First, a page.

The Prophet also said: “Any servant of God to whose care God gave a people, but he did not lend his fullest sincerity to their cause, he shall not [even] smell the fragrance of paradise”. [Bukhari]

(I say): Since the installation of [the] khalīfah takes place for the realisation of certain vital interests, it is necessary that the khalīfah is directed to fulfil these objectives. At the same time, the people should also be urged to follow him so that these stipulated interests are achieved from both sides.

[Shāh Walī Allāh, Selection from Hujjat Allah al-Balighah, English Translation by Muhammad al-Ghazali, Adam Publishers, New Delhi, 2006, pp. 116-117]

The Caliphate in Tafsir al-Qurtubi

When your Lord said to the angels,

‘I am putting a khalif on the earth,’

they said, ‘Why put on it

one who will cause great corruption on it and shed blood

when we glorify You with praise

and proclaim Your purity?’

He said, ‘I know what you do not know.’ [2:30]

 

‘I am putting a khalif on the earth,’

“Putting” in this context means creating, as aṭ-Ṭabarī said. The earth means Makka. The Prophet, may Allah bless him and grant him peace, said, “The earth was smoothed out from Makka,” which is why it is called the Mother of Cities. Khalīfa (khalif) has the form of an active participle, meaning “the one who replaced the angels before him on the earth”, or other than the angels, according to what has been reported. It is possible that it is in the passive mode, in which case it means one who is sent as a representative.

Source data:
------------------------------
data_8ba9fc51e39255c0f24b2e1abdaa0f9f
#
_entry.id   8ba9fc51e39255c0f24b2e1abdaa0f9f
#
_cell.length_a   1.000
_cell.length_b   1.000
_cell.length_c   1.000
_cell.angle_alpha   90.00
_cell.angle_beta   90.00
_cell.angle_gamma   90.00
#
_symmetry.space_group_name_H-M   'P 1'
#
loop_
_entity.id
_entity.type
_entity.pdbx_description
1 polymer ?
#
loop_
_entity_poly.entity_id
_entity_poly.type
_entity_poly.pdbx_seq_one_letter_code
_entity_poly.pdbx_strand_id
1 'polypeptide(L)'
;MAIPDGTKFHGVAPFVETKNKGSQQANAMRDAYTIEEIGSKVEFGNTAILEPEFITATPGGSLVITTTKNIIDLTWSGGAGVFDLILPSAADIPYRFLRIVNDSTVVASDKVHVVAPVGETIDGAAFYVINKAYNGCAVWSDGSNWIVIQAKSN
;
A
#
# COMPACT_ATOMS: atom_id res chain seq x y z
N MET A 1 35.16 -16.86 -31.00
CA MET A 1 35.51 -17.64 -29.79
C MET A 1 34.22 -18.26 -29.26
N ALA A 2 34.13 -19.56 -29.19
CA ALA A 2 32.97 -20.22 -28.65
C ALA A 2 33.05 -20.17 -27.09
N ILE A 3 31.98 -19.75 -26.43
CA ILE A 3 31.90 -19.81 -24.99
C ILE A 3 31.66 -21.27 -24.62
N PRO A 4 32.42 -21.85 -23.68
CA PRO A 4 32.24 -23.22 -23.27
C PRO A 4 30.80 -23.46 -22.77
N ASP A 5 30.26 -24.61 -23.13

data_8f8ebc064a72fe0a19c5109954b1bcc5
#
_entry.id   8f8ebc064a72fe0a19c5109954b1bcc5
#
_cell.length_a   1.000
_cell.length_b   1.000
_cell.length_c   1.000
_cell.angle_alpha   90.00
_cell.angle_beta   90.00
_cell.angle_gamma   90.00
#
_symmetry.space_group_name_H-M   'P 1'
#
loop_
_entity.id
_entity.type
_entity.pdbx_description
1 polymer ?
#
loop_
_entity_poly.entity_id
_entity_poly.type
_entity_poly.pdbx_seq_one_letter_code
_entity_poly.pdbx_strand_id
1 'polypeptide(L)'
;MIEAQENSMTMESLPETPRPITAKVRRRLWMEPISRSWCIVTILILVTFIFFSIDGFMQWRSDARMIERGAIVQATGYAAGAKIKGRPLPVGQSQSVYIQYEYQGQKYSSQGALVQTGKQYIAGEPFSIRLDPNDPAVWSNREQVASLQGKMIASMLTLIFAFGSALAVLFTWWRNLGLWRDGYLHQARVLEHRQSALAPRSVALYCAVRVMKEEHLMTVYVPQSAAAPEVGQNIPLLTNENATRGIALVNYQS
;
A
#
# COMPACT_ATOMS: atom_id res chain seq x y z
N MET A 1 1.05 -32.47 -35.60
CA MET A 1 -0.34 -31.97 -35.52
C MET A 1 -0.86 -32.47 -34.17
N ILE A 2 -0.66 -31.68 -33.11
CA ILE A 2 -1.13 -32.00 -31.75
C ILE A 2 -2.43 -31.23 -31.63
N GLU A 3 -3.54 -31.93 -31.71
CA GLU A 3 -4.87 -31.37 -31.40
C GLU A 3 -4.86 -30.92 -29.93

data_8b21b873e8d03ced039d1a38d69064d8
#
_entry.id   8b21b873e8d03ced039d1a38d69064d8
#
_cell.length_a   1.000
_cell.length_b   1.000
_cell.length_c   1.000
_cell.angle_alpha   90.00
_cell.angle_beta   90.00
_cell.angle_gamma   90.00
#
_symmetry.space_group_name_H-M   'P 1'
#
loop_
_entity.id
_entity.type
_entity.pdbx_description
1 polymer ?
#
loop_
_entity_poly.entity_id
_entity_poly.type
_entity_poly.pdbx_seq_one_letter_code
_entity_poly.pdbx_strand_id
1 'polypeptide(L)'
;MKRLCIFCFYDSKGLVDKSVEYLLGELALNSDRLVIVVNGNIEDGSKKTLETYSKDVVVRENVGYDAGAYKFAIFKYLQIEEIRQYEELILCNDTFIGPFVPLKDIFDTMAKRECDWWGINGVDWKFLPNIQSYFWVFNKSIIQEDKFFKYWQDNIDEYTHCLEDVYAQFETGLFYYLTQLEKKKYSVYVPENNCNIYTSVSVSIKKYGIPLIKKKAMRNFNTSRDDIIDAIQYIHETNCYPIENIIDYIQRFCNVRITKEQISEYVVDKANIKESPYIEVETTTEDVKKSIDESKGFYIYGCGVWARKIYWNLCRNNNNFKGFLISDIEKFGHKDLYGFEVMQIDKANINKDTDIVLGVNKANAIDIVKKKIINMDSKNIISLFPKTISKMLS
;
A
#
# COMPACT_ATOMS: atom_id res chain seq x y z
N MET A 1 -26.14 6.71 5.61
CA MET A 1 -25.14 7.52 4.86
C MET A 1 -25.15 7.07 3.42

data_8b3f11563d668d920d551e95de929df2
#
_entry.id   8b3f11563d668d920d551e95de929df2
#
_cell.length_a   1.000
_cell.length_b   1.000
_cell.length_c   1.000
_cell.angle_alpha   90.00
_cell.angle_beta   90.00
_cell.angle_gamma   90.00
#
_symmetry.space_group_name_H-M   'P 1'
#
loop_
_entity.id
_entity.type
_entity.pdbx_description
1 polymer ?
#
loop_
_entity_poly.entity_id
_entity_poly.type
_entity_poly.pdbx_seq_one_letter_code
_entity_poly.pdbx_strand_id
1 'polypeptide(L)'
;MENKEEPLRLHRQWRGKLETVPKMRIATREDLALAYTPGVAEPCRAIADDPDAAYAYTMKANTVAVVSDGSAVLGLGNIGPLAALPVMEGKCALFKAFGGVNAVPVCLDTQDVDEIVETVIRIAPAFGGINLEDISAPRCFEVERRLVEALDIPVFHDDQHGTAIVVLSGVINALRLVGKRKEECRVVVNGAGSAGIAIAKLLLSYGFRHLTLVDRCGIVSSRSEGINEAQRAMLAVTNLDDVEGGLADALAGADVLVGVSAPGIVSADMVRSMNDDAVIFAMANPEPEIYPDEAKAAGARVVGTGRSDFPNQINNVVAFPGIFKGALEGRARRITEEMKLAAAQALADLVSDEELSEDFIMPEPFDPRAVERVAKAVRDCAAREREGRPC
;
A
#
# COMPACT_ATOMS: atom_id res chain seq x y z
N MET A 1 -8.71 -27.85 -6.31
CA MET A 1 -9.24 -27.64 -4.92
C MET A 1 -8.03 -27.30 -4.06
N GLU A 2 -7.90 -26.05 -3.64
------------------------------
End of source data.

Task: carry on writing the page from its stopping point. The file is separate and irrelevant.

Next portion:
This āyat is sound evidence for having a leader and a khalif who is obeyed so that he will be the focus for the cohesion of society, and the rulings of the khalifate will [be] carried out. None of the Imāms of the Community disagree about the obligatory nature of having such a leader, except for what is related from al-Aṣamm [1] (lit. the Deaf), who lived up to the meaning of his name and was indeed deaf to the Sharī‘a, and those who take his position who say that the khalifate is permitted rather than mandatory if the Community undertakes all their obligations on their own without the need for a ruler to enforce them.

The Companions agreed to make Abū Bakr khalif after the disagreement which took place between the Muhājirūn and the Anṣār. If it had been a definite obligation that the ruler had to be from Quraysh, there would have been no point in the argument and the debate which took place. When Abū Bakr died, he delegated the task of being khalif to ‘Umar and no one said that it was not mandatory. Its obligatory nature indicates that it is one of the pillars of the dīn which support the Muslims. Praise be to Allah, the Lord of the worlds.

[Tafsir al-Qurtubi: Classical Commentary of the Holy Qur’an, translated by Aisha Bewley, Dar al-Taqwa, London, 2003, p. 203]

[1] al-Aṣamm was a well-known Mutazilite